New Jersey is full of surprises, and some of them come in the form of these charming, adventurous, and delightful towns.
Despite what MTV might have people think, New Jersey is more than gyms, tanning salons, and laundromats. While travelers will indeed find all of the above, the East Coast state has so much more to offer. Scenic small towns dot the Atlantic coast. Fresh and delicious seafood fills the plates at top-notch restaurants, while comfort food favorites abound in the “diner capital of the world.”
A diverse culture that’s part hip and part old school give the state its charming, relaxed, and vibrant flair. These towns are sure to change the minds of anyone who might too quickly dismiss New Jersey as an ideal spot for a getaway.
There is no shortage of scenery to enjoy in Lambertville, a small town located on the picturesque Delaware River. From preserved Victorian-era homes to nature-heavy views atop the Goat Hill Overlook, Lambertville has everything a person needs for some quality R&R. Superb antique stores, art galleries, boutiques, and cafes line the streets of the colorful downtown. A collection of small-town diners and high-class restaurants come together to provide visitors with whatever they’re craving during their stay.
9 Spring Lake
Travelers will need to throw all their preconceptions about the Jersey Shore aside before visiting the beautiful and historic town of Spring Lake. The beaches are beautiful and quiet, lined with gorgeous seaside homes that will have guests considering a more permanent arrangement. Visitors can stroll the scenic boardwalk, picnic on the beach, and spend some time browsing the eclectic boutiques and drool-worthy candy stores in gorgeous downtown Spring Lake.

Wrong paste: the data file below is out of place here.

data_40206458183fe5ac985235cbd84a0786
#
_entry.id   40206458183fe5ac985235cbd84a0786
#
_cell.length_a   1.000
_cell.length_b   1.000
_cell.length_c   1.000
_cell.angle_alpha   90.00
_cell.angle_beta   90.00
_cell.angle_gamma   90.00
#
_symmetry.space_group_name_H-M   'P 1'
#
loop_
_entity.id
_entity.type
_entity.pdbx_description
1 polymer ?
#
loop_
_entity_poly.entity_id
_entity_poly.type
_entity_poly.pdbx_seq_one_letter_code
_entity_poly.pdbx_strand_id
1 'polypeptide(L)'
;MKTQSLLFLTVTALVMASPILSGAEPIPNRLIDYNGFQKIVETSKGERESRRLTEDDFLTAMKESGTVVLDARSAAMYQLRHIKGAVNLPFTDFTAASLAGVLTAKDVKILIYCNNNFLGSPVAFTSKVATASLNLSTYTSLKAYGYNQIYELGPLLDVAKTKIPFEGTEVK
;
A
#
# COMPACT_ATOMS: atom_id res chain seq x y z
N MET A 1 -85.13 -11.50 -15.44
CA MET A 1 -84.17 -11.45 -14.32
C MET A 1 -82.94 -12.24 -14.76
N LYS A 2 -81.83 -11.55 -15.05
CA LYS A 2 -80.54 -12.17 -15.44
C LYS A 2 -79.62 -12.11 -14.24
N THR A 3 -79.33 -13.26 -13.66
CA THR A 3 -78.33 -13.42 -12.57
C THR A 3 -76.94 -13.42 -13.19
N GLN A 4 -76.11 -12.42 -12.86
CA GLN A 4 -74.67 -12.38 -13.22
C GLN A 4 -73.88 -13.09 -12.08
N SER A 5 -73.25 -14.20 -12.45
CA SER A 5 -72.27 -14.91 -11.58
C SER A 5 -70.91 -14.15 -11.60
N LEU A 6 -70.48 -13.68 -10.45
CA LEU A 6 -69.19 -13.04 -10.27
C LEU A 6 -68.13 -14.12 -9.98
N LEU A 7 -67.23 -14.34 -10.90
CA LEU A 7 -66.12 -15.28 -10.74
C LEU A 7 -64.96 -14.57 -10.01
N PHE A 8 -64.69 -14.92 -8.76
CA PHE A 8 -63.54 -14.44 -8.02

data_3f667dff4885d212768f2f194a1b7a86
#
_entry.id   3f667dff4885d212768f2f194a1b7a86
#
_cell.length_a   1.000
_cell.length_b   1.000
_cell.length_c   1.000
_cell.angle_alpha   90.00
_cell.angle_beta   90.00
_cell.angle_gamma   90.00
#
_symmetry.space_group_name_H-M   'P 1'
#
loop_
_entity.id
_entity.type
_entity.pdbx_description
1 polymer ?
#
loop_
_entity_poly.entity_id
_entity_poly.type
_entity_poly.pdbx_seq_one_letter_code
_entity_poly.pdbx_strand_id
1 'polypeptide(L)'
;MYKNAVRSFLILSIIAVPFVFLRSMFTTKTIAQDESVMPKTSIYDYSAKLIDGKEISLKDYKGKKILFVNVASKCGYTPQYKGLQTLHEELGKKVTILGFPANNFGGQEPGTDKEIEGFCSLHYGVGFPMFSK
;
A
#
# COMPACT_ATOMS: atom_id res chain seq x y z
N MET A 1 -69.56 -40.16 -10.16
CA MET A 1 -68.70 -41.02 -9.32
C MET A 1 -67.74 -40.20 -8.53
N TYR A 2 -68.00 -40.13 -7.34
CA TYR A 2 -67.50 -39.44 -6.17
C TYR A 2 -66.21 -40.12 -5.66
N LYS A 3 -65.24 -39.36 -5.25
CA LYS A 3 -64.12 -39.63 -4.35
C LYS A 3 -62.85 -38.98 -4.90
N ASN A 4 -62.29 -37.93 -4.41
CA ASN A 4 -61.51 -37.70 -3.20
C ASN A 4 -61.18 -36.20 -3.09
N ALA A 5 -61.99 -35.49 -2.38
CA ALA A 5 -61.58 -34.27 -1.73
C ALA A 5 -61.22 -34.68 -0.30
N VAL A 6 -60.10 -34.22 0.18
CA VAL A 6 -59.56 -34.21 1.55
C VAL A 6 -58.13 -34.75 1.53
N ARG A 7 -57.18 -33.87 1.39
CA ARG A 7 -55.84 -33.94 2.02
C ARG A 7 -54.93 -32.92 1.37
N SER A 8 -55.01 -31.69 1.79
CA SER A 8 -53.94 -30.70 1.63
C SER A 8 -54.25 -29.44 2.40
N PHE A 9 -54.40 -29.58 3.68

While the beautiful campus of Princeton University is enough reason to visit, the Ivy League town has even more to offer than its number one attraction. History lovers will be buzzing as they tour the historic campus, whose Nassau Hall served as congressional headquarters for a short time in the 18th century.
The village also features the impressive Morven Museum and Garden, which exhibits five acres of perfectly manicured gardens and a collection of fine arts. Every university town needs an abundance of options for its students and visitors, so travelers will have no problem finding a hip eatery to grab some grub and unique boutiques to search for treasure.
7 East Rutherford
For a bit more bustle, travelers can head to East Rutherford, where they will find plenty of attractions to fill up their time. The MetLife Stadium hosts various sports games, and the streets come alive during the New Meadowlands Flea and Street Market. There’s fun for the whole family at the Nickelodeon Universe Amusement Park, including an interactive museum called Tilt. On top of all that, East Rutherford is also home to the world’s first Oreo café, which serves an array of sweet treats featuring America’s favorite cookie.
The wealthy suburb of Watchung goes heavy on natural beauty, making it an ideal escape from everyday life. Nature-lovers will sing their praises when they see Watchung Reservation, a 2,000-acre paradise featuring scenic lakes, hiking trails, waterfalls, and more. A historic village sits inside the reservation, and guests can explore the deserted cemetery, church, and homes. There are also plenty of restaurants suited to any palate, including the upscale Water and Wine and the ever-delicious Better Than Philly Cheesesteaks and Wings.